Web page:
We love incorporating unique details into the homes we design and build. Here are a few details that add that "special something" to a home.
1. An honest expression of structure
The exposed heavy timbers are perhaps the most obvious and compelling feature of a real timberframe home. Unlike stick-framed buildings where the studs, joists and rafters are hidden behind drywall and wood paneling, it is immediately clear to anyone who enters a timberframe what is holding up the roof and floors above them. We know people love this look because we are often asked to "dress up" a stick framed home with non-structural timber elements, or "trimber-framing," which is essentially expensive wall paper and a poor use of big trees.
The apparent strength and solidity of a timberframe is more than visually reassuring. Braced timberframes resist both gravity and lateral loads. They have stood for centuries in areas of the world with high snow, wind and seismic loads. They are loved and maintained for many generations.
2. A high-performance building envelope
What isn't so obvious are the thermal benefits of timber framing. Stick-framed buildings create cavities for insulation between the framing members which act as thermal bridges and transfer heat through the wall assembly. Timberframes are typically fully enclosed with a high-performance building envelope (Structural Insulated Panels or SIPS; straw-bales or clay-straw walls are our favorites) which minimize thermal bridging and air-infiltration and significantly out-perform most stick-framed buildings.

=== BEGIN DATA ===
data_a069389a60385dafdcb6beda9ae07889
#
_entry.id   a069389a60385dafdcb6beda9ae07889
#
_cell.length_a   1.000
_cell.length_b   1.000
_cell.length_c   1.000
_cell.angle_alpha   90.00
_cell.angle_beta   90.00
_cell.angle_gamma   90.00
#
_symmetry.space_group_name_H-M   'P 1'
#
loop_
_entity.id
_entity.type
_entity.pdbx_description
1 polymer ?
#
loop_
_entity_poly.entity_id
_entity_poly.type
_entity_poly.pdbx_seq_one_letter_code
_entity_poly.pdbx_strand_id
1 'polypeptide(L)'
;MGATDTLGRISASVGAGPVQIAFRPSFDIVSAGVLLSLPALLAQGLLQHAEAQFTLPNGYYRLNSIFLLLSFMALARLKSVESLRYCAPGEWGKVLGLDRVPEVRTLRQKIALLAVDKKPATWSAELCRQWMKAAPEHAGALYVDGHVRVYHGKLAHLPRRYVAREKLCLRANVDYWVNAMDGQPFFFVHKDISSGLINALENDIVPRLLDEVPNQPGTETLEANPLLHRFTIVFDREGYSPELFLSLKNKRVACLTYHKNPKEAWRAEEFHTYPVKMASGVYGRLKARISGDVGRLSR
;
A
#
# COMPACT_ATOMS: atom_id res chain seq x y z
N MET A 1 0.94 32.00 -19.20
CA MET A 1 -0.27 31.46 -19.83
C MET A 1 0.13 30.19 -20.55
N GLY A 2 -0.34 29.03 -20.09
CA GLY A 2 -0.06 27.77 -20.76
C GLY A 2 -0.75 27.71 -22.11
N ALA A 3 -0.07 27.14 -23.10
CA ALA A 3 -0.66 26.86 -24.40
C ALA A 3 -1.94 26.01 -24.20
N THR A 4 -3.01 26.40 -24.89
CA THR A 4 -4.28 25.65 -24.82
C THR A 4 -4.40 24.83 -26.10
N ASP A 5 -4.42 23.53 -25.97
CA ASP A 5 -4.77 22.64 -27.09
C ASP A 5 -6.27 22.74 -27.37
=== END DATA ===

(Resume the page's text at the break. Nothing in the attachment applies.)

3. Traditional wooden joinery
When building with exposed heavy timbers, there are several ways to connect them including exposed and hidden steel fasteners and traditional wooden joinery. There are situations where steel may be preferred for architectural expression or structural necessity. However, mortise and tenon joints fastened with pegs and wedges go a long way toward that goal.
4. Using natural-form timbers
You only get one chance to give a building soul. Integrating the natural curves and shapes of the forest, goes a long way toward that goal. In Japanese timber framing there is a tradition of including one natural-form timber, the taiko beam, in the frame to honor the forest which produced the timbers. We found this taiko beam near a favorite ski run on Teton Pass. It was a dead-standing spruce tree that was partially knocked over by an avalanche and grew back toward the sun creating a sculptural curve in the trunk.
5. Open Timber Stairs
Adding a custom timber staircase to your home creates a big impact. Not only does the light filter through in beautiful ways, but the stairs themselves can become a piece of art or sculpture in your home.
Want more ideas for your timber frame home? Check out our galleries at tetontimberframe.com/our-portfolio/